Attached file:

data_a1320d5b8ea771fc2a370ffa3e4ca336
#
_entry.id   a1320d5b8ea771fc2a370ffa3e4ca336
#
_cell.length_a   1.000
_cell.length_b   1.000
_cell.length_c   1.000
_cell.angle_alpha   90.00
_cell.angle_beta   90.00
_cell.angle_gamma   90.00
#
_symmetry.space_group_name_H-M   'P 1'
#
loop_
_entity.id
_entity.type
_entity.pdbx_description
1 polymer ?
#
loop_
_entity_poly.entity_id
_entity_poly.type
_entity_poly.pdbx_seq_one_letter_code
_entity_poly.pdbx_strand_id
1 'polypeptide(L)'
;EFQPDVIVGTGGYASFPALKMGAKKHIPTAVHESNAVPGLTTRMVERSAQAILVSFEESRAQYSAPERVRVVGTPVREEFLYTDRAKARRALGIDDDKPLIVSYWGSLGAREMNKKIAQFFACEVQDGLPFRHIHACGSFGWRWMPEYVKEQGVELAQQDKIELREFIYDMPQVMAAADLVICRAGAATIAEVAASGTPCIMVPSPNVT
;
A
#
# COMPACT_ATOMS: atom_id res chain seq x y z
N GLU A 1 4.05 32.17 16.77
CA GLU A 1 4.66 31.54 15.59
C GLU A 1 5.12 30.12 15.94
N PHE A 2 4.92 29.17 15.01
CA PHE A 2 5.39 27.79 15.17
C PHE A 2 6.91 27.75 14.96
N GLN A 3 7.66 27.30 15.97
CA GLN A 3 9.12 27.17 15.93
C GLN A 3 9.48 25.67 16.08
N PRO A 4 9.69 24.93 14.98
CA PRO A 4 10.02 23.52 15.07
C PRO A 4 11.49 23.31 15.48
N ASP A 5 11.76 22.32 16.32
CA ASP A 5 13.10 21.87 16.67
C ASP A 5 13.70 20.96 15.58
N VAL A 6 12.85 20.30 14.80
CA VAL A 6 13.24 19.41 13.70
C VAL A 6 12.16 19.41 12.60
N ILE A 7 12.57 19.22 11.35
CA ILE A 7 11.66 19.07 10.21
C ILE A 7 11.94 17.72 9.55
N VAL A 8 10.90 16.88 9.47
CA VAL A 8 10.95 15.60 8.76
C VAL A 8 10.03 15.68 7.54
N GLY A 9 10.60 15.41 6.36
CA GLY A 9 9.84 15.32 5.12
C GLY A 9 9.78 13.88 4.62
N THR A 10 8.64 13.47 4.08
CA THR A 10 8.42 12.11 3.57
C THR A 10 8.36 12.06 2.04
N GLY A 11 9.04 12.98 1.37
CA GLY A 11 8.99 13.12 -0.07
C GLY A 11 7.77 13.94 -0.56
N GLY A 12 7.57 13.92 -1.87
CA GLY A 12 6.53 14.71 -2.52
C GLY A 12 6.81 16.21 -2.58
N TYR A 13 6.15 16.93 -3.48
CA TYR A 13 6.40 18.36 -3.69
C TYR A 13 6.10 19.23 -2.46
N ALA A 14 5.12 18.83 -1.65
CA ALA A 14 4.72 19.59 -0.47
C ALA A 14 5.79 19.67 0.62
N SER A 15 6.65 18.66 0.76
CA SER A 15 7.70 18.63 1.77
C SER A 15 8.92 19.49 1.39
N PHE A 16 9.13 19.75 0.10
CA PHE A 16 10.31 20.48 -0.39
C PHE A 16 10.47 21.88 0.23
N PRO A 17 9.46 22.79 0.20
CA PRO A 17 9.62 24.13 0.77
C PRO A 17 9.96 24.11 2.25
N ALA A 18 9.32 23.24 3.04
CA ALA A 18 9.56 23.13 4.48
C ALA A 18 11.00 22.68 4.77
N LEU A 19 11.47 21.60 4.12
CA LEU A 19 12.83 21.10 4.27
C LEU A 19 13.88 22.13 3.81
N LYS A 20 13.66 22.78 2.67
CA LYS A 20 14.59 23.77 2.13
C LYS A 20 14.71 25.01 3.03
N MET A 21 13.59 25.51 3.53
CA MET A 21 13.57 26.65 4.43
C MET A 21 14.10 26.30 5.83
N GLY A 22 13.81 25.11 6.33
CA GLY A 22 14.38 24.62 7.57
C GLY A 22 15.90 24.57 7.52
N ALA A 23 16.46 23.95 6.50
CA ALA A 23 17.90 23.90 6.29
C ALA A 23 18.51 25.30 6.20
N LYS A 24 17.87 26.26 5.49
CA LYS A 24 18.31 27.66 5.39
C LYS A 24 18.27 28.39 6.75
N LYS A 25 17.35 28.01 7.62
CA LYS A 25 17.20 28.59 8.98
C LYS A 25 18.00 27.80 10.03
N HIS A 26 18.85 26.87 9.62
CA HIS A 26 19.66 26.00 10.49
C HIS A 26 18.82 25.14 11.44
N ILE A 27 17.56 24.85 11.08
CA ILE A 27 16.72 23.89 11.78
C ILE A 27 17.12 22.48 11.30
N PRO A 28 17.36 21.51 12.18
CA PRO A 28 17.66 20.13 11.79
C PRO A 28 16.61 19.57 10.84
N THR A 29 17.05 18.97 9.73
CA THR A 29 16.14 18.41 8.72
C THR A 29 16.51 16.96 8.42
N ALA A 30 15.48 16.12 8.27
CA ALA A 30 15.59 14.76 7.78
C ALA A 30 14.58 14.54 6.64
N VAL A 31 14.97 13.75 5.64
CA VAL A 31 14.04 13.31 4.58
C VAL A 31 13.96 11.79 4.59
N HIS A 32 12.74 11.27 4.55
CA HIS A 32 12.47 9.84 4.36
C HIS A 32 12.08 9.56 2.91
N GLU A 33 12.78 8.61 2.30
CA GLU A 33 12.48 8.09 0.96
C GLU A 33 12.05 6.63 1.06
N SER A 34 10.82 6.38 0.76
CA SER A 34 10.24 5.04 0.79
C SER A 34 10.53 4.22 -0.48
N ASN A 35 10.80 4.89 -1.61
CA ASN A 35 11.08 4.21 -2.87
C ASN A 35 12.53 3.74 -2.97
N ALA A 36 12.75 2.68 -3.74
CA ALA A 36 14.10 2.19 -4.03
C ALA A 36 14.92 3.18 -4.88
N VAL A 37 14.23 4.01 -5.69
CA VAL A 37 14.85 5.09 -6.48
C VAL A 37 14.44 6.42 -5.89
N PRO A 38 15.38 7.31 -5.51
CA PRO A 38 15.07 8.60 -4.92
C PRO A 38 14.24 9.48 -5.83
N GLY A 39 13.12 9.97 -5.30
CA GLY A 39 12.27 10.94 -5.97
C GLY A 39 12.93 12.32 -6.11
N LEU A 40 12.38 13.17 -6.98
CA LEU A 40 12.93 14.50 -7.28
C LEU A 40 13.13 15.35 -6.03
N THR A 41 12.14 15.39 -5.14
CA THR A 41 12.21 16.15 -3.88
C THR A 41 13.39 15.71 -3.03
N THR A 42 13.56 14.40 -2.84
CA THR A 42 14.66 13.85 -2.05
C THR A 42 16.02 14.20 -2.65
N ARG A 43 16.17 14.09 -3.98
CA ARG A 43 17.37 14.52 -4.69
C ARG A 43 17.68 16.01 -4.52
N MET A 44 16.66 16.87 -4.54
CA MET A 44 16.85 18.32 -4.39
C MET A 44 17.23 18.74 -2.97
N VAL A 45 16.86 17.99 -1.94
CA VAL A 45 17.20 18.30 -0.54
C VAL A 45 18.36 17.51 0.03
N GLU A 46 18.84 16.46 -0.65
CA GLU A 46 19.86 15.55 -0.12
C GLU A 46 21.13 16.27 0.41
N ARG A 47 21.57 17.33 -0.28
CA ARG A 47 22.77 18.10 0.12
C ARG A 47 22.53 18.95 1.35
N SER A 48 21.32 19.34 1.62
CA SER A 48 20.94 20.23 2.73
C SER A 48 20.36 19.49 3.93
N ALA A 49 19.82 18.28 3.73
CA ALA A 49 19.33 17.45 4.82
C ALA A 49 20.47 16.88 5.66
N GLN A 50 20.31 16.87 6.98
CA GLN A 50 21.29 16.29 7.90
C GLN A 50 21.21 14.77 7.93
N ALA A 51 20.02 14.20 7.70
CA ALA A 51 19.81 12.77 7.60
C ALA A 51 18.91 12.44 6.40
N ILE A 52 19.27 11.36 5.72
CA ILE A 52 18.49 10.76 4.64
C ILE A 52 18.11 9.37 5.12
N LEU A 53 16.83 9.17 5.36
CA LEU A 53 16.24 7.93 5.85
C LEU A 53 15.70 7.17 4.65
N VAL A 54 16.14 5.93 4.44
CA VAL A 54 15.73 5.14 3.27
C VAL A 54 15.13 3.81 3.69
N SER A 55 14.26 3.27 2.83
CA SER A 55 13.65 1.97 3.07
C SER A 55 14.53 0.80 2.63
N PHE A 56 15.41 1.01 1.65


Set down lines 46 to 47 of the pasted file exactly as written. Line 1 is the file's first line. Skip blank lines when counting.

N VAL A 6 12.85 20.30 14.80
CA VAL A 6 13.24 19.41 13.70